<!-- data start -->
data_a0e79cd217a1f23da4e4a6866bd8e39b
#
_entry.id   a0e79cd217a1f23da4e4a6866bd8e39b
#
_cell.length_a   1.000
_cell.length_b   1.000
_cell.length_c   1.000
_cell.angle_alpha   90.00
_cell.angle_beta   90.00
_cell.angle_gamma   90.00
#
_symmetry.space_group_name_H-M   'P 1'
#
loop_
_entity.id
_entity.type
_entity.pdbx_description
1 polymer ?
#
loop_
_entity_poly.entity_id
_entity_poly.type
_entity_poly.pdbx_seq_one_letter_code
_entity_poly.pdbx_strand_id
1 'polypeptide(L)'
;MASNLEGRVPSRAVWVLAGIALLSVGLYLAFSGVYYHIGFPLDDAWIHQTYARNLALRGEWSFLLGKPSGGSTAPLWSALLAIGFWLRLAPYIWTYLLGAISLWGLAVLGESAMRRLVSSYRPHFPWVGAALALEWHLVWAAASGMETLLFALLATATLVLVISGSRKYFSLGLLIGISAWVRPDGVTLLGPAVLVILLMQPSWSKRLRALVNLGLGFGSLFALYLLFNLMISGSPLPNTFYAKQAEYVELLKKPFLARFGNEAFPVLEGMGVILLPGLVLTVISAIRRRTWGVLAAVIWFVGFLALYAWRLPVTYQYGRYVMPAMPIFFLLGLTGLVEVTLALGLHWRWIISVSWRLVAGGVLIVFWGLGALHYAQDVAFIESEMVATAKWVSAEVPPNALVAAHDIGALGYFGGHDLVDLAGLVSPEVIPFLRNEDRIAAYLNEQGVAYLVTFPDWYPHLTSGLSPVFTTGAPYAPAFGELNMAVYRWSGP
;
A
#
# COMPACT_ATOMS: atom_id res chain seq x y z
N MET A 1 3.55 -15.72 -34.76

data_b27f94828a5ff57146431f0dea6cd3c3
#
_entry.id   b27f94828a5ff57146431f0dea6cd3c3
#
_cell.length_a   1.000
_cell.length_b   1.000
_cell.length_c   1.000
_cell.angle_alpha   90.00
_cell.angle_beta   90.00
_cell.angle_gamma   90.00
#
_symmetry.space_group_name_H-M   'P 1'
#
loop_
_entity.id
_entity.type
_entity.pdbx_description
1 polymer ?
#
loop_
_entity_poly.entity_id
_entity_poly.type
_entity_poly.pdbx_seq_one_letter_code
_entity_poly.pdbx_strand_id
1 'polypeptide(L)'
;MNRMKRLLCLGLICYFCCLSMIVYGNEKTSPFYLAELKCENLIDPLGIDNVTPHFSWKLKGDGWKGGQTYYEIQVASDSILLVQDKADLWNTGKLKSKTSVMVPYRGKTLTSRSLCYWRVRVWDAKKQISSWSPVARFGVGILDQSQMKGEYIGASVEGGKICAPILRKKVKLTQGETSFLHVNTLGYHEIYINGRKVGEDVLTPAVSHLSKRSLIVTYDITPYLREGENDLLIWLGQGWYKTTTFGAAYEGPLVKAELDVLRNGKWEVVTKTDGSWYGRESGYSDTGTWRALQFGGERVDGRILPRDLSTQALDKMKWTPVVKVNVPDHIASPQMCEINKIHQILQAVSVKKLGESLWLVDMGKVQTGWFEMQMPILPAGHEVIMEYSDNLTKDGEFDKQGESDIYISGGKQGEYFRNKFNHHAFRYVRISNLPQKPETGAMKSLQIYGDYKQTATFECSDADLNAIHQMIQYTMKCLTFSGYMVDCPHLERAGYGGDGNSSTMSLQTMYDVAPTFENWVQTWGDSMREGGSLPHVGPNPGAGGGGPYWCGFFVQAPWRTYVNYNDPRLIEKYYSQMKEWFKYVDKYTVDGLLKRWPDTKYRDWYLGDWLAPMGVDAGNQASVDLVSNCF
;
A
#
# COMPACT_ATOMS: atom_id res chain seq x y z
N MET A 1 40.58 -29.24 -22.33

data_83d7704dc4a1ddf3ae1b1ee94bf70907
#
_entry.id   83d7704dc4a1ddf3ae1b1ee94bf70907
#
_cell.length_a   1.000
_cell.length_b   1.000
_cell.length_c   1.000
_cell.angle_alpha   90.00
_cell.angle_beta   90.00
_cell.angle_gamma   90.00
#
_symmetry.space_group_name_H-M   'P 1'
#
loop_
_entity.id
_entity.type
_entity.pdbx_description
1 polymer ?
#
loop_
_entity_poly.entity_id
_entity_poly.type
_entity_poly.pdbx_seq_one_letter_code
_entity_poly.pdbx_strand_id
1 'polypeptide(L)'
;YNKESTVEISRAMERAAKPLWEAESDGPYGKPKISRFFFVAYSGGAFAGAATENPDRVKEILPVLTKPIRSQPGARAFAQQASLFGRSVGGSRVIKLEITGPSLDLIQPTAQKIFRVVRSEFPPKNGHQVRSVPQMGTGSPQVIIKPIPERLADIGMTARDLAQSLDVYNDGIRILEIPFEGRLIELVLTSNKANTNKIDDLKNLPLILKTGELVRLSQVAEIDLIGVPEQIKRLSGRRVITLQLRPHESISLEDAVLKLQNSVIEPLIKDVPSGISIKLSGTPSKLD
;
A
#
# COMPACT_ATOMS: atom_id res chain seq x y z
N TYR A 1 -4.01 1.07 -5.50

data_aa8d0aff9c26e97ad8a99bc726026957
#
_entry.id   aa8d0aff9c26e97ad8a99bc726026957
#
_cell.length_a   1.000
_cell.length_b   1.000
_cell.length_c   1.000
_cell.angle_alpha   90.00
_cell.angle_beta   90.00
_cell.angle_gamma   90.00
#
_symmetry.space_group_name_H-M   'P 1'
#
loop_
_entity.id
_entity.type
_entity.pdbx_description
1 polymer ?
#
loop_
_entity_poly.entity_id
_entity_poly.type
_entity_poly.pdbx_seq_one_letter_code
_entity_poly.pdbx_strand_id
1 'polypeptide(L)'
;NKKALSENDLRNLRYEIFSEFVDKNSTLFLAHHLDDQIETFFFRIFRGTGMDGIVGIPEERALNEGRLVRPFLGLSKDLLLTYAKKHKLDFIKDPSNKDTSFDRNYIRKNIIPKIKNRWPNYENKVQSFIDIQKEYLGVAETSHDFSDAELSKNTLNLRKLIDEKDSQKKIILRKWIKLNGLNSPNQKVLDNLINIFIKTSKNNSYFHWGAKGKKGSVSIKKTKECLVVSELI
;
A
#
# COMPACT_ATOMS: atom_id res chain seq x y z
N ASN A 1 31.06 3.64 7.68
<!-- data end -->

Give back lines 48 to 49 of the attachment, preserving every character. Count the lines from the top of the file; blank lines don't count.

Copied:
_entity.pdbx_description
1 polymer ?